An Investigation of Eight Samsung Factories in China: Is Samsung Infringing Upon Apple’s Patent to Bully Workers?

China Labor Watch

September 4, 2012

FOR IMMEDIATE RELEASE:

(New York) Today, China Labor Watch (CLW) released an investigative report on 8 of Samsung’s directly-operated and supplier factories throughout China, including factories in Tianjin, Weihai, Huizhou, Suzhou, and Shenzhen. These factories, together employing over 20,000 workers, manufacture cell phones, DVD players, mobile displays, air conditioners, and other electronics and related parts for Samsung.

Conducting investigations from May to August 2012, CLW has uncovered a long list of severe labor abuses in these 8 factories, including but not limited to well over 100 hours of forced overtime work per month, unpaid work, standing for 11 to 12 hours while working, underage workers, severe age and gender discrimination, abuse of student and labor dispatch workers, a lack of worker safety, and verbal and physical abuse. Moreover, workers lack of any effective internal grievance channel by which to rectify these transgressions.

In August 2012, CLW published a report on child labor and other abuses in a Samsung supplier factory called HEG. Our current investigation reveals that labor violations are not simply limited to the HEG factory. Rather, these problems are rampant throughout the entire Samsung manufacturing and supply network in China.

One of the worst violators is a supplier factory called Tianjin Intops Co., Ltd, which employs about 1200 workers, almost all of whom are female dispatch workers. Here, workers must work standing for 11 hours per day, assembling one cell phone casing every 5 seconds. During peak seasons, they must work up to 150 hours of overtime per month, where the legal limit is 36 hours. And these workers are dependent on overtime for a living wage because their monthly base salaries are one half of their overtime wages. On the factory floor, for no apparent reason, workers are not allowed to wear shoes. Foremen are verbally abusive, and when these young women leave the factory, security guards will often berate them. Intops provides absolutely no safety training for workers, and those responsible for printing are not even provided masks to protect them from fumes.

This sort of illegal and inhumane treatment is rampant among Samsung’s factories and supply chain. We demand that Samsung immediately begin the process of rectifying these abuses. With profits of over $12 billion in 2011, we are confident that Samsung has the wherewithal to systematically improve labor conditions for its network of factories and supplier factories in China.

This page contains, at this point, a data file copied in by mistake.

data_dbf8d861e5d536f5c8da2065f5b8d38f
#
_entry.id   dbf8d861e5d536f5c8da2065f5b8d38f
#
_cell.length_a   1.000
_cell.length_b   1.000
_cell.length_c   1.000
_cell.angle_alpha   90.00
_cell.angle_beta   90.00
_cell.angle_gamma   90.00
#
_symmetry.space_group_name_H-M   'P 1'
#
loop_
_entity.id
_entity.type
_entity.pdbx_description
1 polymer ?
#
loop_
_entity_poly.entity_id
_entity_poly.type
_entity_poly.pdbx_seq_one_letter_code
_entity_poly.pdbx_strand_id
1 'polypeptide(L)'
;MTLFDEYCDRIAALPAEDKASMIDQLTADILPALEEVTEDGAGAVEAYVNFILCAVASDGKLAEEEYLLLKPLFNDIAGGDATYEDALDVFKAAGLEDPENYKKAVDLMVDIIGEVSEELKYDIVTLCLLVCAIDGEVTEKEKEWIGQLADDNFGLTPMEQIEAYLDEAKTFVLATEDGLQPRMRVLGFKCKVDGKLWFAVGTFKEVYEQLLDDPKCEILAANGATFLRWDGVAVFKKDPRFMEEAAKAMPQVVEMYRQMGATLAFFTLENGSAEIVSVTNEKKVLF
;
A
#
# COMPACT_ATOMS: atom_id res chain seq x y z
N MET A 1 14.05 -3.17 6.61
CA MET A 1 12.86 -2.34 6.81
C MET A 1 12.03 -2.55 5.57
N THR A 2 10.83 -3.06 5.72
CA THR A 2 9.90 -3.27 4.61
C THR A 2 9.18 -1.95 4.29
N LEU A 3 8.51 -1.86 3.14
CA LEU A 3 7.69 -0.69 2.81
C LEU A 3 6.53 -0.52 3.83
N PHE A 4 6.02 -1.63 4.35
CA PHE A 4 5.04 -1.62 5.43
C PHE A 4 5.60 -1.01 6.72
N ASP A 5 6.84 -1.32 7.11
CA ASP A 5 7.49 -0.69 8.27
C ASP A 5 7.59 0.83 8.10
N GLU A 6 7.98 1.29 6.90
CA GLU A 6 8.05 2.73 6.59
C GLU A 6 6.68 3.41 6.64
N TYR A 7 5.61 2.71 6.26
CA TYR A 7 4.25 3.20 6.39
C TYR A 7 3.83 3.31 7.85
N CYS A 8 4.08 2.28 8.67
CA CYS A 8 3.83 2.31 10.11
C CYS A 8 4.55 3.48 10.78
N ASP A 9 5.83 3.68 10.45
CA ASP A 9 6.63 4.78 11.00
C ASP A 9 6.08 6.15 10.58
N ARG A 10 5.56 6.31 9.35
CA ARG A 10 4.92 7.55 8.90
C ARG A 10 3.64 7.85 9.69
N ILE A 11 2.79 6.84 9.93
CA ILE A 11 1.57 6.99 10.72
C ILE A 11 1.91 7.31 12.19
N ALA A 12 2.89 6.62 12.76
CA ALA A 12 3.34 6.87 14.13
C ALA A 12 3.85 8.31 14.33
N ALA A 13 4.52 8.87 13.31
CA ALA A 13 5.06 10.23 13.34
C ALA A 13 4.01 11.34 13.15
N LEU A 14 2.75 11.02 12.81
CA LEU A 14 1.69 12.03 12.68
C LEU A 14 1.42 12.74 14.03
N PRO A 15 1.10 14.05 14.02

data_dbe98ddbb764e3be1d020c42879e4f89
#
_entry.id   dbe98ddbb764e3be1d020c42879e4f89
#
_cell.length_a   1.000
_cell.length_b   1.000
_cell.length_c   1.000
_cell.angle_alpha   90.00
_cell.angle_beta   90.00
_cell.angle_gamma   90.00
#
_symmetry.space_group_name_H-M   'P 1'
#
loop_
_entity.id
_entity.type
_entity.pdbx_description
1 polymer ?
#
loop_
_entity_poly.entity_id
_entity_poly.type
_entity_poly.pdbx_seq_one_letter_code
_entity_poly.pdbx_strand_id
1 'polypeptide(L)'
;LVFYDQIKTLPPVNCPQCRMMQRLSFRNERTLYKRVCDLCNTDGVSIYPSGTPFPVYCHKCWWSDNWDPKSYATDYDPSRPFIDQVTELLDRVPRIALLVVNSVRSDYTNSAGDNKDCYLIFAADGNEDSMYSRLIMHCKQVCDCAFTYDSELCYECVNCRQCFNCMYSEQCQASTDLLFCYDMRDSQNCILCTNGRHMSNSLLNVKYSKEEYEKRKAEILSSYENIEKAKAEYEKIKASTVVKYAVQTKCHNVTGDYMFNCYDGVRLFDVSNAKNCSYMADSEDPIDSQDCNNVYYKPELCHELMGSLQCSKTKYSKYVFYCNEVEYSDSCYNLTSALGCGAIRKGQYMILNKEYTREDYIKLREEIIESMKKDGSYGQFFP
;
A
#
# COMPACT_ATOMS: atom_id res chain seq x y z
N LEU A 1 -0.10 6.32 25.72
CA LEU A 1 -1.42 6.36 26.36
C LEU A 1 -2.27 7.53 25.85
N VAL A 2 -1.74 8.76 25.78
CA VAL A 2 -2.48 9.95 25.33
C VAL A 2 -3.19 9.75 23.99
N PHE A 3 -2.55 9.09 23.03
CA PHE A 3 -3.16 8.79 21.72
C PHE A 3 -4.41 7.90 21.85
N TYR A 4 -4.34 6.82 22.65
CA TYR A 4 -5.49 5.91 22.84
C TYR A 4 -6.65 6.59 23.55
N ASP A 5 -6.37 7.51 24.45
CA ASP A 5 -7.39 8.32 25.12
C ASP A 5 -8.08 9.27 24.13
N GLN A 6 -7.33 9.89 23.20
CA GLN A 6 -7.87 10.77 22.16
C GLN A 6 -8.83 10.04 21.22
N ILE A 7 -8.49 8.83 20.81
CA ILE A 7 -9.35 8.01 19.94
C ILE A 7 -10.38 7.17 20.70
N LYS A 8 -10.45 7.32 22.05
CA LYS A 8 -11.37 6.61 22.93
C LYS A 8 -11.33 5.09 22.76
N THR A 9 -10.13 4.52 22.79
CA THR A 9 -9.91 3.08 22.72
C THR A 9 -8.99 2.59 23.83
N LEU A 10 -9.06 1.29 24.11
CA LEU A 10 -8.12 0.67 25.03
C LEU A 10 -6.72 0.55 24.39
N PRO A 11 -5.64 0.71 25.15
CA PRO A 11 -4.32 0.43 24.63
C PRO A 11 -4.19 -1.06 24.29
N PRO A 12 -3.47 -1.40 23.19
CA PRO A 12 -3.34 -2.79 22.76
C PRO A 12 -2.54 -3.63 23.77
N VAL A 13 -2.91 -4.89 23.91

The full 122-page report can be found at

An investigation of Eight Samsung Factories in China

About China Labor Watch:

Founded in 2000, China Labor Watch is an independent not-for-profit organization. In the past ten years, CLW has collaborated with labor organizations and the media to conduct a series of in-depth assessments of factories in China that produce toys, bikes, shoes, furniture, clothing, and electronics for some of the largest companies. CLW’s New York office creates reports from these investigations, educates the international community on supply chain labor issues, and pressures corporations to improve conditions for workers.

 

Contact:
Li Qiang

E-Mail: qiang@chinalaborwatch.org

Phone: +001 212-244-4049

Cell Phone: +001 917-257-8589
147 W 35th Street , STE 406

New York, NY 10001

###

About these ads
This entry was posted in media releases. Bookmark the permalink.

One Response to An Investigation of Eight Samsung Factories in China: Is Samsung Infringing Upon Apple’s Patent to Bully Workers?

  1. Pingback: China Labor Watch reports worker abuse, underage employment at Samsung factories - Phone News – Find One For You

Leave a Reply

Fill in your details below or click an icon to log in:

WordPress.com Logo

You are commenting using your WordPress.com account. Log Out / Change )

Twitter picture

You are commenting using your Twitter account. Log Out / Change )

Facebook photo

You are commenting using your Facebook account. Log Out / Change )

Google+ photo

You are commenting using your Google+ account. Log Out / Change )

Connecting to %s